“Colorado has a right to do what they want to do,” he replied. “I would advise going slowly to any other state because it’s not clear, doctors aren’t sure whether or not it’s doing damage. But if a state wants to do it, and Colorado and Washington were the first two that did it, that’s up to the state.”
“But what I really object to is putting people in jail for marijuana,” he added. “That’s really dumb.”
Bloomberg and former Vice President Joe Biden are the only two Democratic candidates in the 2020 race who oppose federally legalizing cannabis.
Bipartisan Lawmakers Ask Colleagues To Cosponsor Medical Marijuana Research Bill For Veterans
A bipartisan duo of lawmakers sent a letter to fellow members of the House this week, asking for additional cosponsors on a bill to promote research into the therapeutic potential of marijuana for veterans.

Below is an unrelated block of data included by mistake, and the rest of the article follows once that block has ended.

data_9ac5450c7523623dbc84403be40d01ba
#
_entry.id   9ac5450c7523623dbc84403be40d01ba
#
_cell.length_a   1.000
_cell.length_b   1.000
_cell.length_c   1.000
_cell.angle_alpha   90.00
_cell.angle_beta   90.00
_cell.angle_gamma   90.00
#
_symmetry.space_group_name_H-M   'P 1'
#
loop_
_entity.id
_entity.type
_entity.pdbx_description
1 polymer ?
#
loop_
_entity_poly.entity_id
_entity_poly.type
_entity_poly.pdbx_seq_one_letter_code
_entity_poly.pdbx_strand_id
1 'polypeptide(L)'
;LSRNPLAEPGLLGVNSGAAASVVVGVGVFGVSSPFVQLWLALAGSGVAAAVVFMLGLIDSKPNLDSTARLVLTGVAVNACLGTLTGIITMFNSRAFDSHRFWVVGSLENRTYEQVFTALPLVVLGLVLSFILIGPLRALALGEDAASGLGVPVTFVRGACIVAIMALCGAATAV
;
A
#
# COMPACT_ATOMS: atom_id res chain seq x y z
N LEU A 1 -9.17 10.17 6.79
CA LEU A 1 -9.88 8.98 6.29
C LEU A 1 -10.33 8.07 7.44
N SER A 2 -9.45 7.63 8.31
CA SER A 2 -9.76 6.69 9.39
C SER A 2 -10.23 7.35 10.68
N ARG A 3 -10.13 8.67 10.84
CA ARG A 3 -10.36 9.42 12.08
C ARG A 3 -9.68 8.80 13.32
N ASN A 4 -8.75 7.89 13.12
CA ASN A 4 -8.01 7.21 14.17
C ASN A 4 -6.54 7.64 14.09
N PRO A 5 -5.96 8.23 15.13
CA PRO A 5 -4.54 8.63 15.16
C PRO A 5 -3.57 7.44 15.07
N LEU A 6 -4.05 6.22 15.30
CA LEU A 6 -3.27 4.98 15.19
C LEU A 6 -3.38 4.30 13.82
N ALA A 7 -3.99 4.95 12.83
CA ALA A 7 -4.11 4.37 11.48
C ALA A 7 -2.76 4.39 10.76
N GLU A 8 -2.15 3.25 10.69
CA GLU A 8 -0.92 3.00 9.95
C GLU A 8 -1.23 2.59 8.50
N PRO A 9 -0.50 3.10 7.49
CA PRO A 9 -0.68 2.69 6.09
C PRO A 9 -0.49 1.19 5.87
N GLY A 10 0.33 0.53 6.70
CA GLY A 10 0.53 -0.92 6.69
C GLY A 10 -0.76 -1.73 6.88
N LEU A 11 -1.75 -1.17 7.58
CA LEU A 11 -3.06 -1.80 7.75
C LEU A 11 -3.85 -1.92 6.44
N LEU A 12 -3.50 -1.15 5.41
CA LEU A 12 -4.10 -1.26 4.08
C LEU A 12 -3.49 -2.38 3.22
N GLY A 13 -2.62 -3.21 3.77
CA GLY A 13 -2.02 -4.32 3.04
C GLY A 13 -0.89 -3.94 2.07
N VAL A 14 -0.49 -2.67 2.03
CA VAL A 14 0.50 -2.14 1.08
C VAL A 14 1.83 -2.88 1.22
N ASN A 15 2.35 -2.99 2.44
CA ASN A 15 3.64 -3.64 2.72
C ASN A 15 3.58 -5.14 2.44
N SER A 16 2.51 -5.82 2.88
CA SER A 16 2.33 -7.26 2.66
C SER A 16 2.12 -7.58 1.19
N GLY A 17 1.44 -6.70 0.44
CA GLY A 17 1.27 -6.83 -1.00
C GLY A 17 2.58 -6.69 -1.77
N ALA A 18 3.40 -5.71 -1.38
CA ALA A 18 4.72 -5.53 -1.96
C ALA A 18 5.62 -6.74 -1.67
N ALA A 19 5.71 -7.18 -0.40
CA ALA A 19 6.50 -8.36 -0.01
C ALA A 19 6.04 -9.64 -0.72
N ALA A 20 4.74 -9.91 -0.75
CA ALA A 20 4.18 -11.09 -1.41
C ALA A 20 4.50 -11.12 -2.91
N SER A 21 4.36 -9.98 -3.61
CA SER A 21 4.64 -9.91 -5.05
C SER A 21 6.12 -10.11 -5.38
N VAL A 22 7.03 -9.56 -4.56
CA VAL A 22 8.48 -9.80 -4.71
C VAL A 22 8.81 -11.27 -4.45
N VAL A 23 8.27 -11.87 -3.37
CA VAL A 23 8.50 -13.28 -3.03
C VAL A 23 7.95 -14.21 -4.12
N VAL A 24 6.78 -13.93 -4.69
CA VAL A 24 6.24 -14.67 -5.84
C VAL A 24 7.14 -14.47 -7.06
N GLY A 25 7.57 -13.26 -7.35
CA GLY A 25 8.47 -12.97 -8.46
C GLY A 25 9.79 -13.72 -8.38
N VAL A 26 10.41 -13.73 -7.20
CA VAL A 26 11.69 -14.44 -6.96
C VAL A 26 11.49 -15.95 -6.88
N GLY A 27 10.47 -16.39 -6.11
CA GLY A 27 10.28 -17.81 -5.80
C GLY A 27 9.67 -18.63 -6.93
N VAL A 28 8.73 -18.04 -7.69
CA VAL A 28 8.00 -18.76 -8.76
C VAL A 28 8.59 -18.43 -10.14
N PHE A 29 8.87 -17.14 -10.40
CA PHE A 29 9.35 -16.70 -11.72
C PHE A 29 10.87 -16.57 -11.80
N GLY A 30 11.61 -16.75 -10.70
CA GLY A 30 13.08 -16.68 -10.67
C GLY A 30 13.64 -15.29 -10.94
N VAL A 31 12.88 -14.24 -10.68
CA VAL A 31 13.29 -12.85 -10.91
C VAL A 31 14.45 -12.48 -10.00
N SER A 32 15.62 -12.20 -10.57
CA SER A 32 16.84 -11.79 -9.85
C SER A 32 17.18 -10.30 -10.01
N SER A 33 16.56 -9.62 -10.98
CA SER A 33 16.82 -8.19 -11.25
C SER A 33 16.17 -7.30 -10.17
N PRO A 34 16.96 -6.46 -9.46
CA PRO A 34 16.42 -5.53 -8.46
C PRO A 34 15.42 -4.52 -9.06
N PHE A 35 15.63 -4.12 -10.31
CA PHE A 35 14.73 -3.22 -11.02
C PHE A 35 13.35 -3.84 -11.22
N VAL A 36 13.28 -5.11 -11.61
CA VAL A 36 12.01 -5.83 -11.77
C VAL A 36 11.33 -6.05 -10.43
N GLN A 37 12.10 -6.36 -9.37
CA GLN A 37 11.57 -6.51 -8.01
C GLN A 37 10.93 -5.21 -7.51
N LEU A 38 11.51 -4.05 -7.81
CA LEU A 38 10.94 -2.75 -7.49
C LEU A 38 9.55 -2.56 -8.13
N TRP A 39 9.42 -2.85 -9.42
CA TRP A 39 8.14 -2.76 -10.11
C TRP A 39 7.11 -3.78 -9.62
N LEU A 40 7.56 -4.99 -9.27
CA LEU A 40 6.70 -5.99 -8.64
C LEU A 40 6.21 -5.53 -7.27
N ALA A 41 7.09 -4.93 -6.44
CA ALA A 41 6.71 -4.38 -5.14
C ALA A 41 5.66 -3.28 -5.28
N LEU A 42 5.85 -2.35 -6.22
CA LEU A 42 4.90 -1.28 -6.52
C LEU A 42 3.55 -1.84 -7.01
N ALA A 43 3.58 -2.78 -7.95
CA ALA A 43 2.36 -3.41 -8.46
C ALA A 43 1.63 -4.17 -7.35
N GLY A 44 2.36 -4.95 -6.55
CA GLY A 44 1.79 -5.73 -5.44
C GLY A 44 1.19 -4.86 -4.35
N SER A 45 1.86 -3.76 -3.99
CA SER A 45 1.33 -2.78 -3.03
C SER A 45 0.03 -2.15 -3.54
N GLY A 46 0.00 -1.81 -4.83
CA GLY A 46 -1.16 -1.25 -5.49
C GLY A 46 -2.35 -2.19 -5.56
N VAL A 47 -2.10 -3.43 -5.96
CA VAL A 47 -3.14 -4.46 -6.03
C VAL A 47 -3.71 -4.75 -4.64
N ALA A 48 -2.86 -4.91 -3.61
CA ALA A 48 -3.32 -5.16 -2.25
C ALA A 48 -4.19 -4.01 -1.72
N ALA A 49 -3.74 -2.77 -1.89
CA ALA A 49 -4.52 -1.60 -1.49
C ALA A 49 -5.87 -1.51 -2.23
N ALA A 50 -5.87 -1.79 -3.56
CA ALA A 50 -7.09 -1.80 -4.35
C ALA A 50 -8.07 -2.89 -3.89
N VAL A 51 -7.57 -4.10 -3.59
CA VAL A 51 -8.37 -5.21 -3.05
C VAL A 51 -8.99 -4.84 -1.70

Reps. Lou Correa (D-CA) and Clay Higgins (R-LA) cited a survey from the advocacy group Iraq and Afghanistan Veterans of America (IAVA) that showed 83 percent of its members support medical cannabis legalization and 90 percent are in favor of researching medical marijuana.
“Therefore, medical research into the safety and efficacy of cannabis usage for medical purposes is timely, necessary, and widely supported by the veteran community,” the lawmakers, who are the sponsors of the VA Medicinal Cannabis Research Act, wrote in the Wednesday letter.
Thank you @RepLouCorrea and @RepClayHiggins for continuing to push the VA Medicinal Cannabis Research Act. Thanks for asking Members of Congress to co-sponsor this important legislation and highlighting #IAVA's work in your letter! #CannabisForVets pic.twitter.com/loHHQmaKAj
— IAVA (@iava) February 13, 2020